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Opinion » But without the migrants, who will do the jobs that ‘no one wants’?
Opinion

But without the migrants, who will do the jobs that ‘no one wants’?

A lie repeated a thousand times: “we need [non-European] immigrants.”

We are told constantly by the mainstream media and academia that without these non-European immigrants many jobs would not be occupied, many vacancies would be left unfilled and this would be a detriment to our business fabric and the economy in general.

“Who will clean the bathrooms?” They tell us. Or, they ask “who would work in our shopping centres or public construction sites? Who would drive our buses or trains? This is an obvious fallacy that, however, has easy adhesion in the ears of the majority given what you see.
Those who understand economics know that often what you see is more important than what you don’t see. Now, if we walk around our shopping centres or near a public construction site, for example, we hardly see native Europeans working, so the most immediate thing is to think that “without these workers there would be a shortage of manpower. ” Nothing more wrong, though.

First, the market self-regulates: when there is a shortage of labour in a certain job, the employer realizes that he has to raise the salary for that said job. Second, non-European workers come to put downward pressure on salaries, lowering wages. Coming from poorer countries, it is clear that they easily accept our minimum wage, which will always be higher for them than what they previously earned. Third, and not least, it is important to note that several countries richer than most Western European countries, which for various reasons have virtually no immigrants (such as Japan or Iceland), have no vacancies in construction, services or public transport.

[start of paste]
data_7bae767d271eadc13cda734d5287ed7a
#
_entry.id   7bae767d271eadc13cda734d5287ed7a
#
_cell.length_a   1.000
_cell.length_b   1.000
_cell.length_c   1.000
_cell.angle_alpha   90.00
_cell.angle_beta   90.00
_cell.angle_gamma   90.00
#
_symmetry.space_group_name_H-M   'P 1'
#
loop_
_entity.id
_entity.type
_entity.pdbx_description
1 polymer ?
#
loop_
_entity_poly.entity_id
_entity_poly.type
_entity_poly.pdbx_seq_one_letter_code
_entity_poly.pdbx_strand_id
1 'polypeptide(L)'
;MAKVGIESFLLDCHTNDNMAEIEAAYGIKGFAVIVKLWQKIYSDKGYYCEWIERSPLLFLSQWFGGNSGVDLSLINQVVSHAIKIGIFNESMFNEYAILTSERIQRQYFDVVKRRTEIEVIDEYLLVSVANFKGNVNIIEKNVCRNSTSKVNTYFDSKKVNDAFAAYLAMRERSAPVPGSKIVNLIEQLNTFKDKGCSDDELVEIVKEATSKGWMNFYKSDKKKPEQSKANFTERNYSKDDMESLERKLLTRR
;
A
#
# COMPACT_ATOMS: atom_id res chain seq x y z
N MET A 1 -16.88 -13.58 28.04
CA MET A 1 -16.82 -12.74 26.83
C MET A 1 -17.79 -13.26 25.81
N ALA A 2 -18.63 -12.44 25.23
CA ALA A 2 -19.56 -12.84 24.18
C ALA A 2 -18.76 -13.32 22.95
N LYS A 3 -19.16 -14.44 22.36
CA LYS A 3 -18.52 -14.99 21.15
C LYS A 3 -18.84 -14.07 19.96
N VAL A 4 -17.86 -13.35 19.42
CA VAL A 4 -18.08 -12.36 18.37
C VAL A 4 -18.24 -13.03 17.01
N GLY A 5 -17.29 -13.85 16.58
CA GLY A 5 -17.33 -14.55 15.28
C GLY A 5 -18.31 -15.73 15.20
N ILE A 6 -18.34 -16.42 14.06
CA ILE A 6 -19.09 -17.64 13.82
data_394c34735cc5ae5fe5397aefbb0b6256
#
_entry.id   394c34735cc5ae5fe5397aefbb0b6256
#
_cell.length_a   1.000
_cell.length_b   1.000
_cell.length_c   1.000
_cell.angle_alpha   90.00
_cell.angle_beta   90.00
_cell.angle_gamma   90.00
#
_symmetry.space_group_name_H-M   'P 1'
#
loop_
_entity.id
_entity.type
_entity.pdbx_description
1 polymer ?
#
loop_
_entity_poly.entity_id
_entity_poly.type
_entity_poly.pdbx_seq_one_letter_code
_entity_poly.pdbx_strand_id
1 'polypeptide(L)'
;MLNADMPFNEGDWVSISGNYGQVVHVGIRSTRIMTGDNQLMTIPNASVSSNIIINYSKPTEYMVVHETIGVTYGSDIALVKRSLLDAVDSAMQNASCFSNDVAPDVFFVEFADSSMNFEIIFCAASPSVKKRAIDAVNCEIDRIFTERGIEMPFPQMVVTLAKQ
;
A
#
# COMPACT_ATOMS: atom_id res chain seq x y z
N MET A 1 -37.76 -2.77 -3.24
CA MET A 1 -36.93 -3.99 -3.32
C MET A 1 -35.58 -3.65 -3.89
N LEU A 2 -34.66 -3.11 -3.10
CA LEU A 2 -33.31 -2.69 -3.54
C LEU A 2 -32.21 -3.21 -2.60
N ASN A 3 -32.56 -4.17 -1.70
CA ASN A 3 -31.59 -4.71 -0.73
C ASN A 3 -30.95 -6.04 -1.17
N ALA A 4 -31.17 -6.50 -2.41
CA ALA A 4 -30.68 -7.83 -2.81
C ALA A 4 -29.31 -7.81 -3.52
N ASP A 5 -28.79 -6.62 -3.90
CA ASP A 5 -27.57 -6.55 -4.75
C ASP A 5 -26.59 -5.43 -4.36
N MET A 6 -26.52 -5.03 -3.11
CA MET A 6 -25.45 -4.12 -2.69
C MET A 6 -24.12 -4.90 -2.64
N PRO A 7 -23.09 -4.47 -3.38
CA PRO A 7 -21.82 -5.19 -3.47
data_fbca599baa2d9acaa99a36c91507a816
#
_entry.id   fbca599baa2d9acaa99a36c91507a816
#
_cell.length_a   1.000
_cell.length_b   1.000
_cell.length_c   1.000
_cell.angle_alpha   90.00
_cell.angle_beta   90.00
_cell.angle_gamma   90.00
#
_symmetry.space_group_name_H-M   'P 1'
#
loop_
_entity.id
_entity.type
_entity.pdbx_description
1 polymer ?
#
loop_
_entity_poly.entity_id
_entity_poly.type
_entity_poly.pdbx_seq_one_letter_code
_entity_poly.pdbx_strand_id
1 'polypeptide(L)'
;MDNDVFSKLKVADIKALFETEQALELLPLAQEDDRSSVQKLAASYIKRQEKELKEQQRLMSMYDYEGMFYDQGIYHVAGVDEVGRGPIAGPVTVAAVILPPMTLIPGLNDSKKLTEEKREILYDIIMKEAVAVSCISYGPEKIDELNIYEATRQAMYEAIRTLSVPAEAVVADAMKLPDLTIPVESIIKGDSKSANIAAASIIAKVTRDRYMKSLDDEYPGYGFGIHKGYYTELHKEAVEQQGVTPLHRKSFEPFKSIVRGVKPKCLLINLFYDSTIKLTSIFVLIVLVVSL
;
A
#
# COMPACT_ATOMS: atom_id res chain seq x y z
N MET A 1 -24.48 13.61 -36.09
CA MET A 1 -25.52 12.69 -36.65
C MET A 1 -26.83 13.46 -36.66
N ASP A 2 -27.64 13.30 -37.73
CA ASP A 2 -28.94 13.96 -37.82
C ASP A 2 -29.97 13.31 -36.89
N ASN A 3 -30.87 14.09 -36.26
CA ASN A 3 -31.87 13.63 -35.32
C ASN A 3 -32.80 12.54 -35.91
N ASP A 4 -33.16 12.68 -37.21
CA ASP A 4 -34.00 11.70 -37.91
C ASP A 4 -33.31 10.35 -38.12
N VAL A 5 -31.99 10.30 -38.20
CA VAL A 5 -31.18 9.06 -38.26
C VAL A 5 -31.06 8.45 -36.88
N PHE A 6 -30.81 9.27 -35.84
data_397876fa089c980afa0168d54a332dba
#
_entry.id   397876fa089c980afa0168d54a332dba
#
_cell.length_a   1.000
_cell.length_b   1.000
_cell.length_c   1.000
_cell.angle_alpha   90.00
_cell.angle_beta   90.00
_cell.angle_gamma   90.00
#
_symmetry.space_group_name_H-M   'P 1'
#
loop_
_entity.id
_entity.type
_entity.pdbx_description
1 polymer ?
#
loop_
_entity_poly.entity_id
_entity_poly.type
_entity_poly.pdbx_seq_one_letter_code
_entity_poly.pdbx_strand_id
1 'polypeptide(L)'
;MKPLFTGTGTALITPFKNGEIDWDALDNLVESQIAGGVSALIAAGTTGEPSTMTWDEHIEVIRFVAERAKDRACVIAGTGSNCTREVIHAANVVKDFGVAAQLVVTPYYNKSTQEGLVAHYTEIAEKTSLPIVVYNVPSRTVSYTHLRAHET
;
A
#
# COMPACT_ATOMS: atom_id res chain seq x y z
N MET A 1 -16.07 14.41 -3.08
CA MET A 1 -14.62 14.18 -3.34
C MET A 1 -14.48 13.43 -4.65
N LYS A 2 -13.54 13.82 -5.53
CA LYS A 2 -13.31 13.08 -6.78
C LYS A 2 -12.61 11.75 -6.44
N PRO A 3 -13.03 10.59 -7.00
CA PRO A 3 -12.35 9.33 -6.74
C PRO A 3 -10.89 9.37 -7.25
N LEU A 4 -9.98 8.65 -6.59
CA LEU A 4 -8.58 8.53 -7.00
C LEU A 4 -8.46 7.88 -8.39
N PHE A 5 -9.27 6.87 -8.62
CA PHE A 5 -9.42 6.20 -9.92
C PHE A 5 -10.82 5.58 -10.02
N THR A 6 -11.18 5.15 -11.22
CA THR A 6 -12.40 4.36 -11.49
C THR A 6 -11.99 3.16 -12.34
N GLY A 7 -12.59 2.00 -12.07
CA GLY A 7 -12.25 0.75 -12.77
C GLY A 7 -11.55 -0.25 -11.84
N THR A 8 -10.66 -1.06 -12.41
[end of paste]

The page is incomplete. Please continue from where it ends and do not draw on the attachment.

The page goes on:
According to the fallacy of ‘the Europeans do not want to these jobs’, for the most part, the Japanese or Icelanders would not either. And yet they do, even though they are far more educated and in the Japanese case with the highest intelligence quotient (IQ) in the world. However, it is not reported that in Japan there is a lack of maids or bricklayers. Employers simply pay what the market requires to see their jobs filled.

It is urgent to dismantle this fallacious economistic and liberalist argument. Even if Europeans did not want to “clean bathrooms” this would not be a reason to import millions of non-Europeans to compete with them. But this is not even true, because, for decades, many Southern Europeans in North-Western European countries did this kind of work. Like the Icelanders and Japanese who simply continued to do so because they did not open their doors to massive immigration.

There is also another factor to ad up to this problem that goes beyond the law of supply and demand, which is the incoming 4th Industrial Revolution or the automation of most low skilled jobs/ repetitive labour. Automation is already threatening 25% of the jobs in the United States, 10% of the jobs in the United Kingdom and other similar rates in most European countries, leaving us an enormous mass of unskilled, immigrant labour now jobless and without much prospects of finding other means of employment, creating an even greater rift and animosity between them and their host societies.

Text mostly translated and adapted from the Facebook Page – O Bom Europeu or the ‘Good European’ in Portuguese

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